Even efficient writers need time to write and prep content for a blog or freelance submissions or as pieces of a bigger project like chapters for a book. If you don’t have much writing time available, you can have all the ideas in the world and it doesn’t matter if you can’t get them written. Be realistic about what you can produce in your current schedule.
Now that’s not to say we shouldn’t push ourselves at times to meet those BHAGs and stretch goals. Just think through what you can truly pull off each month and each quarter. If you have a heavy month of travel or activities, for example, maybe that’s not the season to stretch yourself with an ambitious deadline.
Look at your writing plan, then look at your calendar to see if you can cut anything or open up more writing space. Then determine a realistic, sustainable schedule for your writing plan—an approach you can pull it off week after week for a year or more.
3. You can sustain your writing plan if the writing itself sustains you
Does your writing nourish and invigorate you or drag you down? Sometimes we set out to accomplish writing projects or goals that drain us. Maybe it’s a style that feels dull, or it’s so unfamiliar and overwhelming we feel frozen when we sit down to work. Either way, we’re heading into unsustainable territory.
I have to concede that depending on our goals, we may find ourselves at times having to write articles that aren’t about topics we love. We may have to serve an organization by writing in a style that doesn’t reflect our true voice. But when we’re creating projects that invigorate our imagination and creativity, that’s the kind of sustaining, sustainable work to keep you going. Look to maximize that in your writing plan.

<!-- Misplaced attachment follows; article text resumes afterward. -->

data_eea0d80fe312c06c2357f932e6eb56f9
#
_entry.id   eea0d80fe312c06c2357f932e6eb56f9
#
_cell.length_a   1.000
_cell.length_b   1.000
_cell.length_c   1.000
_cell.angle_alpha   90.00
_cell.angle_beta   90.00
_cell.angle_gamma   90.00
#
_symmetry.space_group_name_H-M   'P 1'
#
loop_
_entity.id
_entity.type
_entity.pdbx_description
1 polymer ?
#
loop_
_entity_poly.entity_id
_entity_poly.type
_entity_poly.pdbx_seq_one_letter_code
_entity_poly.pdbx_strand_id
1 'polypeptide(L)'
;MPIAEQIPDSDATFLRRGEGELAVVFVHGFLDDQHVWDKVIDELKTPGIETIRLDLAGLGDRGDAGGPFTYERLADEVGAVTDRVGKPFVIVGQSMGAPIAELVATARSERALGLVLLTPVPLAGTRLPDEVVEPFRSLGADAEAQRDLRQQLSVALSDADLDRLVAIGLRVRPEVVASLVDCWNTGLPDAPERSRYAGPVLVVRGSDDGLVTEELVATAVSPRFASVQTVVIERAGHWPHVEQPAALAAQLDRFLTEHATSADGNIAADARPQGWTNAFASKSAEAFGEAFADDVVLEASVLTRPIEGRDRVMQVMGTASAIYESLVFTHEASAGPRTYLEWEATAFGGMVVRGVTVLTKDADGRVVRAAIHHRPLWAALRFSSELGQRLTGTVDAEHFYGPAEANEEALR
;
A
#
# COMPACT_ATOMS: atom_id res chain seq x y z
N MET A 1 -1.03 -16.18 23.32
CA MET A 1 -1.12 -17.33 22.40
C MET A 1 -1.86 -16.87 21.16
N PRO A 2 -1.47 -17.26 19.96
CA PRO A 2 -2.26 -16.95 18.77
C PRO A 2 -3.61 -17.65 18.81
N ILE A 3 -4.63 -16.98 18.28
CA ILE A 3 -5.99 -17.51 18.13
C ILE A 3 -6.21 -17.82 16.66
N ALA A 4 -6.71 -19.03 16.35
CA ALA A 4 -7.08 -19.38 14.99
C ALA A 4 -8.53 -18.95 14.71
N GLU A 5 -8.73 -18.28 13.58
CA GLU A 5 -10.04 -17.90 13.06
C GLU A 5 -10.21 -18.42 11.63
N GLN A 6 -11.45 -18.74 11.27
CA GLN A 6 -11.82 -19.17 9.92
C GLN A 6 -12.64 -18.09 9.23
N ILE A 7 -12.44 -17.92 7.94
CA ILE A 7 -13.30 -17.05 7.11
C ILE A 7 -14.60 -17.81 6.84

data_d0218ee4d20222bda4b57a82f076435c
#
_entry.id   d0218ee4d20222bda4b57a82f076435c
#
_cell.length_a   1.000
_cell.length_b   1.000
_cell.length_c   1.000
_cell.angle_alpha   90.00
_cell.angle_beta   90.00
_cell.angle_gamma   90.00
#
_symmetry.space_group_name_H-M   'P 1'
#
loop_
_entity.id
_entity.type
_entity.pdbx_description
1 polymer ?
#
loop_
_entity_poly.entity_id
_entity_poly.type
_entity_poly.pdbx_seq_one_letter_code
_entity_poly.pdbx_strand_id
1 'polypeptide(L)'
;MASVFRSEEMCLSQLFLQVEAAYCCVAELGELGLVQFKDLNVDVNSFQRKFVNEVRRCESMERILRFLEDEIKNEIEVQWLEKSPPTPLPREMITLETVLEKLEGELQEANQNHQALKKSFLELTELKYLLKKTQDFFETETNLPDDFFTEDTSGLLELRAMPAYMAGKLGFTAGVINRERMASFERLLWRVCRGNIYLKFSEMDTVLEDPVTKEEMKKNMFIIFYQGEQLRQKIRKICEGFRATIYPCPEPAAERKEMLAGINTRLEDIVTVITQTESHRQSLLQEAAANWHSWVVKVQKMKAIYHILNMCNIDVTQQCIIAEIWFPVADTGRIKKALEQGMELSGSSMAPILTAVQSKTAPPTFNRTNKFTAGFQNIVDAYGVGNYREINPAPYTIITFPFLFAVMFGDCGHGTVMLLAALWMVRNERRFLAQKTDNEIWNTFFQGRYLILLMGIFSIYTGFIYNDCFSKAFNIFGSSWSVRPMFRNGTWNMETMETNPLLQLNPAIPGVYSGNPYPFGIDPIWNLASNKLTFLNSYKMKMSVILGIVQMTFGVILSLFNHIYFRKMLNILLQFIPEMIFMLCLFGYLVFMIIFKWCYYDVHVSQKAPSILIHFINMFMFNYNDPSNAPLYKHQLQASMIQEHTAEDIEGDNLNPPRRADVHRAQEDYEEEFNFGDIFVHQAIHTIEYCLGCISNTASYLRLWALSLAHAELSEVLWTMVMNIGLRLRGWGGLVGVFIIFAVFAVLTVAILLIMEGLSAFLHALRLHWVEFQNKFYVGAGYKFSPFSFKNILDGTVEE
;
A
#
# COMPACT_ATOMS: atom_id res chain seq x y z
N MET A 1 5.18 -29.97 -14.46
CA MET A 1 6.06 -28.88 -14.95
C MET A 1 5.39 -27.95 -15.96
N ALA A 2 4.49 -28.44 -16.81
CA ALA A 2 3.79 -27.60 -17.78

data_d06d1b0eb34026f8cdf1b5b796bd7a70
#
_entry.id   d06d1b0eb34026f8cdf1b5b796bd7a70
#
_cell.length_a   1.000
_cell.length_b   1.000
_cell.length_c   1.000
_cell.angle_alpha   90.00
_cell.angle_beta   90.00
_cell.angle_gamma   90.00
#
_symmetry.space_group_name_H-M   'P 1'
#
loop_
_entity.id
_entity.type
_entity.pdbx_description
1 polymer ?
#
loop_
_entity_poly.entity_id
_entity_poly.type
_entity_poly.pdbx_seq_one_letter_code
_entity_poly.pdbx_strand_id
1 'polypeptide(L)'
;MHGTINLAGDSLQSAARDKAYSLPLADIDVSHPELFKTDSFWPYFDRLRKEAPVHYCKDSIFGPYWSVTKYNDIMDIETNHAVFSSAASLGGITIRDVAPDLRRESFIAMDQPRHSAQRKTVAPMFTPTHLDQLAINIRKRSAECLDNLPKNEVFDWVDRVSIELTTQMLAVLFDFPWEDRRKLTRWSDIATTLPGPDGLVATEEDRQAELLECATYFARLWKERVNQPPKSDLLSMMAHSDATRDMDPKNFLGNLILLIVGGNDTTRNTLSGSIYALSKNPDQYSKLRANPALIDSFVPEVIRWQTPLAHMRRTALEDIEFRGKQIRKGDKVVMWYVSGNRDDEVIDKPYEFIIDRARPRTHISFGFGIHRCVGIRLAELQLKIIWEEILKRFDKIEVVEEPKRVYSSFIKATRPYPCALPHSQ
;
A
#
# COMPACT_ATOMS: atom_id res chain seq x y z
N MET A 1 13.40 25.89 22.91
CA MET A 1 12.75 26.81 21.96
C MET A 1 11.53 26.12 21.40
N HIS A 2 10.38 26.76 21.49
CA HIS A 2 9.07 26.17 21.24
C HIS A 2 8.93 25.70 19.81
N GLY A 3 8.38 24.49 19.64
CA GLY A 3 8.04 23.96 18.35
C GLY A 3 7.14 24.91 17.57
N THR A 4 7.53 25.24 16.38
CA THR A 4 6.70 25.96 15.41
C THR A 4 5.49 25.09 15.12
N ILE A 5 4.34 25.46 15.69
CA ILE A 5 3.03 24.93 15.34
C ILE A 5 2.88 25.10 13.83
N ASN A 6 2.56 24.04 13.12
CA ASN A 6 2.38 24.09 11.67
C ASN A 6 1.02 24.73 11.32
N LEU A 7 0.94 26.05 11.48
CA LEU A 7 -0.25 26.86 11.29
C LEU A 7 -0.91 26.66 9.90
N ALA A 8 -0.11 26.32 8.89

4. You can sustain your writing plan if your writing sustains your reader
Does your writing sustain others? Does it breathe life into your reader, whether through its entertainment factor that makes people laugh or gasp, or through providing solutions to problems? Are you nourishing others through your helpful content, your captivating stories?
Episode 79 focused on figuring out the “Who” you’re writing for—Who is Your Who? Do you know who you’re writing for and are you delivering content that will sustain them in some way? Episode 80 discussed how we long to build a bridge from writer to reader—to connect. That, too, hints at a kind of sustenance to our writing as we, through fiction, nonfiction, or poetry, share with a reader what has helped and served us.
When you know your writing is connecting, making some kind of difference in your readers’ lives—when your work in some way sustains the person who reads it—you yourself will be further sustained.
Look ahead and make those plans for the year. Tackle something new. Look for projects and activities that will move you closer to becoming the writer you’ve always imagined. Just make sure that the plan is sustainable and that you, as a writer, are sustained. That’s when you’ll deliver to the world material that breathes life into the reader.
Click on the podcast player above or use subscription options below to listen to the full episode.
- Ep 76: Your Writing Platform – How to Confirm Your Niche
- Ep 79: Your Writing Platform – Who is Your Who?
- Ep 80: Your Writing as a Gift
- Your Writing Platform episode collection
- BHAG: Big, Hairy, Audacious Goal (from Jim Collins)
- Are Your Stretch Goals Really a Stretch? (by Jeff Shore via Entrepreneur)